/min"euh tawr'/, n.1. Class. Myth. a monster, the offspring of Pasiphaë and the Cretan bull, that had the head of a bull on the body of a man: housed in the Cretan Labyrinth, it was fed on human flesh until Theseus, helped by Ariadne, killed it.2. any person or thing that devours or destroys.[ < L Minotaurus < Gk Minótauros, equiv. to Míno(s) MINOS + taúros bull]
* * *In Greek mythology, a monster of Crete with the body of a man and the head of a bull.It was the offspring of Pasiphaë , wife of King Minos, and a snow-white bull sent by Poseidon and intended for sacrifice. When Minos kept it instead, the god punished him by making his wife fall in love with the bull. The Minotaur (whose name means "Minos bull") was imprisoned in the Labyrinth built by Daedalus. After defeating Athens in a war, Minos forced the Athenians to send human tribute to be devoured by the Minotaur. The third year the tribute was sent, Theseus volunteered to go, and with the help of Ariadne he killed the monster.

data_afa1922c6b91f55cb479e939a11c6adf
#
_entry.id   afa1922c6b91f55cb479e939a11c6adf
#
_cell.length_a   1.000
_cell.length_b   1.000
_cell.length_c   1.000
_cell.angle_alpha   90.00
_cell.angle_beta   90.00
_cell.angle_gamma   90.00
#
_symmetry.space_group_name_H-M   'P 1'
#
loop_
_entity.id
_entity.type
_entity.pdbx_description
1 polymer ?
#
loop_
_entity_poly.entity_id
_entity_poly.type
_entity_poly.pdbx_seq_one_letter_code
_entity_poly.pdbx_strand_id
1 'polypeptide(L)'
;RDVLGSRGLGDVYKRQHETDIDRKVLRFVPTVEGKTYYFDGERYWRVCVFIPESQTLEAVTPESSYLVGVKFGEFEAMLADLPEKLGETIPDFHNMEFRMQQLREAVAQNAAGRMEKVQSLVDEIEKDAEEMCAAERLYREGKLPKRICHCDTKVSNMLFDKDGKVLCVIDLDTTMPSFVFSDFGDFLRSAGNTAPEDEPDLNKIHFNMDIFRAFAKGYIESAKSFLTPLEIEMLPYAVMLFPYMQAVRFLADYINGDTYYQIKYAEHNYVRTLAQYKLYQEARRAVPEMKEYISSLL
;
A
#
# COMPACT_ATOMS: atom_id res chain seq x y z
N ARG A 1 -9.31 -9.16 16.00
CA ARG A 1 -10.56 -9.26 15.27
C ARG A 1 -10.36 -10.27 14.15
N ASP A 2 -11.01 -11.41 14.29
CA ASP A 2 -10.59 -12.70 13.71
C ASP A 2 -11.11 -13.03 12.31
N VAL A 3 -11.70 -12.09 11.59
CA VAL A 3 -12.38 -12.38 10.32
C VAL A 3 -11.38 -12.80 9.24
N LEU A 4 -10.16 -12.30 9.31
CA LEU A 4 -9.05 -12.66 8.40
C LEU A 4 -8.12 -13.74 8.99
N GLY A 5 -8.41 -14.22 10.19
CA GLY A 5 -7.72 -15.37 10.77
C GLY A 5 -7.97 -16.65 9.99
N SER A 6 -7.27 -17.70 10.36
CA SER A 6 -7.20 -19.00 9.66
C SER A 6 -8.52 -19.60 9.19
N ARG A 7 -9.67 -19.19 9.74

* * *Greek Minotauros (“Minos's Bull”)in Greek mythology, a fabulous monster of Crete that had the body of a man and the head of a bull. It was the offspring of Pasiphae, the wife of Minos, and a snow-white bull sent to Minos by the god Poseidon for sacrifice. Minos, instead of sacrificing it, kept it alive; Poseidon as a punishment made Pasiphae fall in love with it. Her child by the bull was shut up in the Labyrinth created for Minos by Daedalus.A son of Minos, Androgeos, was later killed by the Athenians; to avenge his death, Minos demanded that seven Athenian youths and seven maidens should be sent every ninth year (or, according to another version, every year) to be devoured by the Minotaur. When the third time of sacrifice came, the Athenian hero Theseus volunteered to go, and, with the help of Ariadne, daughter of Minos and Pasiphae, he killed the monster and ended the tribute. Theseus escaped with Ariadne. A modern version of the tale is told in Mary Renault's novel The King Must Die (1958).
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